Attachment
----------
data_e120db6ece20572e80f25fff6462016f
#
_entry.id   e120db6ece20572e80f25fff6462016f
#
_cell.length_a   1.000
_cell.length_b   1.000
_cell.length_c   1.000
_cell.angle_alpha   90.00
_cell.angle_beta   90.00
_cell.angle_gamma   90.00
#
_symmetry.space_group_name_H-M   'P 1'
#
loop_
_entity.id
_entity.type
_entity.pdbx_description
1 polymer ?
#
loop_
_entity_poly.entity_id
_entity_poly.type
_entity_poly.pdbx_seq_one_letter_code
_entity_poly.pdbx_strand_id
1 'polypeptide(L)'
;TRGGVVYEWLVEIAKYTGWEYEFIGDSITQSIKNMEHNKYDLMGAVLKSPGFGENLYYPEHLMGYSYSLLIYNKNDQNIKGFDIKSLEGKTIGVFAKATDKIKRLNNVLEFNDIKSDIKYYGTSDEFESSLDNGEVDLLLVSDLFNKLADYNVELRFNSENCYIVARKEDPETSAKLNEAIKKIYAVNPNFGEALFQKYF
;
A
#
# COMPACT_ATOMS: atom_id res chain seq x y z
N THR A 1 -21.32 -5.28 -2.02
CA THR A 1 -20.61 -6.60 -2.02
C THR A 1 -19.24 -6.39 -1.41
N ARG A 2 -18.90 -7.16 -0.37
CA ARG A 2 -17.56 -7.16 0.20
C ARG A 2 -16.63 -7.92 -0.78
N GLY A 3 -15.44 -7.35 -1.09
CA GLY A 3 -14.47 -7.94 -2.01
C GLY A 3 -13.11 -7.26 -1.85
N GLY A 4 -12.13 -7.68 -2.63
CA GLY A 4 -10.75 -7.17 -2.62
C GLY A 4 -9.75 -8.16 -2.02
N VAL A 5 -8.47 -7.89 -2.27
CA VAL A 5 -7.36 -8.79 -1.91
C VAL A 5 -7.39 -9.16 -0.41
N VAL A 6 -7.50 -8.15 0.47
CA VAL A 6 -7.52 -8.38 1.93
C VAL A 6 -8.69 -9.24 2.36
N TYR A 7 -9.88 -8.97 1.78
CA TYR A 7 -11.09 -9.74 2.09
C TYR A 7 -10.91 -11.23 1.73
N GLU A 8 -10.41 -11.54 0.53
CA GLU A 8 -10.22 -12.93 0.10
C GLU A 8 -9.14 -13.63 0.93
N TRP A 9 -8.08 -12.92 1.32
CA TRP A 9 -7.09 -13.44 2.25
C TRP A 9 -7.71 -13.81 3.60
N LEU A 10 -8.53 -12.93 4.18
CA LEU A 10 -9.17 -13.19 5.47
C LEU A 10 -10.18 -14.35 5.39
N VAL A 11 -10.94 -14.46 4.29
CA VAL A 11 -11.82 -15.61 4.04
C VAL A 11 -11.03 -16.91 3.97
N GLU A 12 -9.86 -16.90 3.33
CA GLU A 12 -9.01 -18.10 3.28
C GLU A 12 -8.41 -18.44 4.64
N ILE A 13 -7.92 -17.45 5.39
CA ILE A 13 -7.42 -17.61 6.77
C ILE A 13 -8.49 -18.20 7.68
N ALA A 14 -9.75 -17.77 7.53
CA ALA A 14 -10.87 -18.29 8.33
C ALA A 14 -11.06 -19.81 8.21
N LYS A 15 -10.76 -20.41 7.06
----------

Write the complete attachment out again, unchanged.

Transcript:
data_e120db6ece20572e80f25fff6462016f
#
_entry.id   e120db6ece20572e80f25fff6462016f
#
_cell.length_a   1.000
_cell.length_b   1.000
_cell.length_c   1.000
_cell.angle_alpha   90.00
_cell.angle_beta   90.00
_cell.angle_gamma   90.00
#
_symmetry.space_group_name_H-M   'P 1'
#
loop_
_entity.id
_entity.type
_entity.pdbx_description
1 polymer ?
#
loop_
_entity_poly.entity_id
_entity_poly.type
_entity_poly.pdbx_seq_one_letter_code
_entity_poly.pdbx_strand_id
1 'polypeptide(L)'
;TRGGVVYEWLVEIAKYTGWEYEFIGDSITQSIKNMEHNKYDLMGAVLKSPGFGENLYYPEHLMGYSYSLLIYNKNDQNIKGFDIKSLEGKTIGVFAKATDKIKRLNNVLEFNDIKSDIKYYGTSDEFESSLDNGEVDLLLVSDLFNKLADYNVELRFNSENCYIVARKEDPETSAKLNEAIKKIYAVNPNFGEALFQKYF
;
A
#
# COMPACT_ATOMS: atom_id res chain seq x y z
N THR A 1 -21.32 -5.28 -2.02
CA THR A 1 -20.61 -6.60 -2.02
C THR A 1 -19.24 -6.39 -1.41
N ARG A 2 -18.90 -7.16 -0.37
CA ARG A 2 -17.56 -7.16 0.20
C ARG A 2 -16.63 -7.92 -0.78
N GLY A 3 -15.44 -7.35 -1.09
CA GLY A 3 -14.47 -7.94 -2.01
C GLY A 3 -13.11 -7.26 -1.85
N GLY A 4 -12.13 -7.68 -2.63
CA GLY A 4 -10.75 -7.17 -2.62
C GLY A 4 -9.75 -8.16 -2.02
N VAL A 5 -8.47 -7.89 -2.27
CA VAL A 5 -7.36 -8.79 -1.91
C VAL A 5 -7.39 -9.16 -0.41
N VAL A 6 -7.50 -8.15 0.47
CA VAL A 6 -7.52 -8.38 1.93
C VAL A 6 -8.69 -9.24 2.36
N TYR A 7 -9.88 -8.97 1.78
CA TYR A 7 -11.09 -9.74 2.09
C TYR A 7 -10.91 -11.23 1.73
N GLU A 8 -10.41 -11.54 0.53
CA GLU A 8 -10.22 -12.93 0.10
C GLU A 8 -9.14 -13.63 0.93
N TRP A 9 -8.08 -12.92 1.32
CA TRP A 9 -7.09 -13.44 2.25
C TRP A 9 -7.71 -13.81 3.60
N LEU A 10 -8.53 -12.93 4.18
CA LEU A 10 -9.17 -13.19 5.47
C LEU A 10 -10.18 -14.35 5.39
N VAL A 11 -10.94 -14.46 4.29
CA VAL A 11 -11.82 -15.61 4.04
C VAL A 11 -11.03 -16.91 3.97
N GLU A 12 -9.86 -16.90 3.33
CA GLU A 12 -9.01 -18.10 3.28
C GLU A 12 -8.41 -18.44 4.64
N ILE A 13 -7.92 -17.45 5.39
CA ILE A 13 -7.42 -17.61 6.77
C ILE A 13 -8.49 -18.20 7.68
N ALA A 14 -9.75 -17.77 7.53
CA ALA A 14 -10.87 -18.29 8.33
C ALA A 14 -11.06 -19.81 8.21
N LYS A 15 -10.76 -20.41 7.06